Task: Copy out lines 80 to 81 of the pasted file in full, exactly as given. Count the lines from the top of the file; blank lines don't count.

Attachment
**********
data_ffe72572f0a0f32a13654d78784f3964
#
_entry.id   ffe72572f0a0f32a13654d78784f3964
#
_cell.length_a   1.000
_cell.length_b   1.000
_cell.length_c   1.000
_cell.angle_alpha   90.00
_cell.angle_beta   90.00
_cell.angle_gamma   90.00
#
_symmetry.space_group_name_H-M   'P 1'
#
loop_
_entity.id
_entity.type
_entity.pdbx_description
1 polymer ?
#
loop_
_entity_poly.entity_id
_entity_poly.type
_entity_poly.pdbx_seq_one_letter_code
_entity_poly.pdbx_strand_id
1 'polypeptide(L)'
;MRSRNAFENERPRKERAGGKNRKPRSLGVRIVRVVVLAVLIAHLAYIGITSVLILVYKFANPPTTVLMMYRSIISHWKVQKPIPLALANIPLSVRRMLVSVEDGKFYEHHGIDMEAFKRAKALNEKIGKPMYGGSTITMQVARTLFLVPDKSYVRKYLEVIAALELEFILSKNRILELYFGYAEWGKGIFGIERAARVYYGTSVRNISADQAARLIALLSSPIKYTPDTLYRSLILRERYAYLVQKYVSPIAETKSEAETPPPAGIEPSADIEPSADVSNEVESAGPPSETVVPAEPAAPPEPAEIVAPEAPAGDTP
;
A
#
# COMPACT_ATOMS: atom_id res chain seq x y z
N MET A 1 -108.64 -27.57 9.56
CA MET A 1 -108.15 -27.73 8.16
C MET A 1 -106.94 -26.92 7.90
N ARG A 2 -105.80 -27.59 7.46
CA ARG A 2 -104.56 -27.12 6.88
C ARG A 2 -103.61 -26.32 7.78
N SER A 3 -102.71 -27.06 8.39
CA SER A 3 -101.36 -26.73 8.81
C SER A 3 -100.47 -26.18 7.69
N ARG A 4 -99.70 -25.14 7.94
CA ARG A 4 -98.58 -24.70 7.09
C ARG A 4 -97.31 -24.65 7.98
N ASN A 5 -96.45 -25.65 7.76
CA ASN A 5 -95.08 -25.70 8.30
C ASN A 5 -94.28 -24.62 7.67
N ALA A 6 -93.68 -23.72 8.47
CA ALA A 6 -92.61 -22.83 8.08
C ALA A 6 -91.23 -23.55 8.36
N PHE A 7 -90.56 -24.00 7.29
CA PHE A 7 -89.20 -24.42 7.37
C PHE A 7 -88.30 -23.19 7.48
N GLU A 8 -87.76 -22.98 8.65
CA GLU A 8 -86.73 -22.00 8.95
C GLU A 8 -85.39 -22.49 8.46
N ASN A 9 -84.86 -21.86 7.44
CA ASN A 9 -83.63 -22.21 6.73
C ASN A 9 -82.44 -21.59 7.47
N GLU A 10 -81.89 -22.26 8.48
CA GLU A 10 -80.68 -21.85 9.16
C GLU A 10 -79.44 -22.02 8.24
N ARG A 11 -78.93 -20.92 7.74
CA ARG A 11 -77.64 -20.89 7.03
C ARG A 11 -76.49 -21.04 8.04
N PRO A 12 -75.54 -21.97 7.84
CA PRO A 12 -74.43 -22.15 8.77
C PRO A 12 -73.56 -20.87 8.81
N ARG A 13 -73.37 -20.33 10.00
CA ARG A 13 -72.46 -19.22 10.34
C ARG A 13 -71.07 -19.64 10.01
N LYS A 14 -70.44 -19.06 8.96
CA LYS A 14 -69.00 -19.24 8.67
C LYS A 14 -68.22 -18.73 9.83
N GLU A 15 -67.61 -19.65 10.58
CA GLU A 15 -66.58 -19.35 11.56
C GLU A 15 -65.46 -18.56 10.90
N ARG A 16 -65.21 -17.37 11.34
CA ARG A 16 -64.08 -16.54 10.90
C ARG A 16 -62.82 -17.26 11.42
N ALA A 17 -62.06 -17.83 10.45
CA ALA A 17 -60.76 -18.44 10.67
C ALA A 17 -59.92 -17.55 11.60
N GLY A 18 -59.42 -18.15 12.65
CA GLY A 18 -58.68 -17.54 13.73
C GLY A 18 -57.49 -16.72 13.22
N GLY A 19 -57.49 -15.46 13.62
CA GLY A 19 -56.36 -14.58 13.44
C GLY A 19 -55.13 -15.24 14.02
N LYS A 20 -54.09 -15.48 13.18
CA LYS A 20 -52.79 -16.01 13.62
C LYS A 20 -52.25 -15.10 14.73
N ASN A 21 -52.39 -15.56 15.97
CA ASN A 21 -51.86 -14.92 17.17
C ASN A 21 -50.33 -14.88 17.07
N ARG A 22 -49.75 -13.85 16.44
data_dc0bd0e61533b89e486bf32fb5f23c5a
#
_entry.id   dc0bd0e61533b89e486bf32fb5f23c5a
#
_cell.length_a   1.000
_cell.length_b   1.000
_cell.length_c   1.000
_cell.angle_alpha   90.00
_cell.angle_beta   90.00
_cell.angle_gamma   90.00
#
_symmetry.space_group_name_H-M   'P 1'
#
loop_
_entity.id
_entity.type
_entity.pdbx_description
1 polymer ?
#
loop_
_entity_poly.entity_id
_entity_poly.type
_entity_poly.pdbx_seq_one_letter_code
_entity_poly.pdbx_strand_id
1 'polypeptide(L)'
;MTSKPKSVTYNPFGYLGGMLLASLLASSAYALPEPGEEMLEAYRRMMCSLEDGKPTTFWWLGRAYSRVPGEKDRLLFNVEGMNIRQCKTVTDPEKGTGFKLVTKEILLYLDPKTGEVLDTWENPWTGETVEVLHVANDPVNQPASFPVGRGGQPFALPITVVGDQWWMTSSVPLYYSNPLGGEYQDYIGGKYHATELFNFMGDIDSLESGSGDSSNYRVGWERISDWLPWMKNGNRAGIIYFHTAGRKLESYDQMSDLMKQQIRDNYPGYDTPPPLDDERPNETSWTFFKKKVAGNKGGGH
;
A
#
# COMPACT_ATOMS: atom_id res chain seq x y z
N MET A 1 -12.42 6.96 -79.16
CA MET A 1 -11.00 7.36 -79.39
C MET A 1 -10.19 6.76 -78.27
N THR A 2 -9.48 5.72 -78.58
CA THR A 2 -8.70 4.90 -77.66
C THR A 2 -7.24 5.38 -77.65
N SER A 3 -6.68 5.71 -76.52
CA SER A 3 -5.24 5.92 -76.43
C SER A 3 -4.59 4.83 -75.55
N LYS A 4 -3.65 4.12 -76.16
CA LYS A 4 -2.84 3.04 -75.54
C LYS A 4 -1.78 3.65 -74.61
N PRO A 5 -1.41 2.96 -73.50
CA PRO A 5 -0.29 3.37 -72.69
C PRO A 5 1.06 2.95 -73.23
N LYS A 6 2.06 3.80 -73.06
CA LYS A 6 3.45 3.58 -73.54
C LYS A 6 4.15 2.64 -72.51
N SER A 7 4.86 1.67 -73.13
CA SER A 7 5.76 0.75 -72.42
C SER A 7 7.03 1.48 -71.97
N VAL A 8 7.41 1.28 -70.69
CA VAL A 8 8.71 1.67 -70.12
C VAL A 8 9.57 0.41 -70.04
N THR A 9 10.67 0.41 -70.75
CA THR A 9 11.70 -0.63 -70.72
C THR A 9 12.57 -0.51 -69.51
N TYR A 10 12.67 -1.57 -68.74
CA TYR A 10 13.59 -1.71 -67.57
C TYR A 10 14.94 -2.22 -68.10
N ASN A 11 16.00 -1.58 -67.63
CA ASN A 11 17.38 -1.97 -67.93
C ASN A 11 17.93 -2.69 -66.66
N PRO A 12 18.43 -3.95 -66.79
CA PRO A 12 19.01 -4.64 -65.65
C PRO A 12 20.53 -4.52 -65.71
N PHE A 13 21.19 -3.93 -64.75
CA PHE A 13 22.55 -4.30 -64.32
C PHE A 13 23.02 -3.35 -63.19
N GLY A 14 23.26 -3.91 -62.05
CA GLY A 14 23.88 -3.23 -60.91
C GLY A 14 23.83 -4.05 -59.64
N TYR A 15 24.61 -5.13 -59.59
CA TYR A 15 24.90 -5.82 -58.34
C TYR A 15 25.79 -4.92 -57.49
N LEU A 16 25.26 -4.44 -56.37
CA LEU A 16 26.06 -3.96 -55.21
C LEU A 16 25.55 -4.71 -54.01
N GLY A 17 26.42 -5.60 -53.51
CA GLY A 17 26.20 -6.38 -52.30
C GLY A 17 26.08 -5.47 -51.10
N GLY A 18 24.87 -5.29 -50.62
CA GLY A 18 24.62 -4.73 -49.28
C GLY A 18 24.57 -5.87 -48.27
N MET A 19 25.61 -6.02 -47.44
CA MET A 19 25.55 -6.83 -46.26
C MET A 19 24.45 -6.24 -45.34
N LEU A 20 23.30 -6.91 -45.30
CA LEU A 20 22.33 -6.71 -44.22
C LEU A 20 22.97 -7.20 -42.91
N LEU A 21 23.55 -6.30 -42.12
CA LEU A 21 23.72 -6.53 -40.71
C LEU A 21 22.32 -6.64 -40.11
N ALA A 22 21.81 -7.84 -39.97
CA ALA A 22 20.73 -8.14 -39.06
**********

CA ALA A 17 -60.76 -18.44 10.67
C ALA A 17 -59.92 -17.55 11.60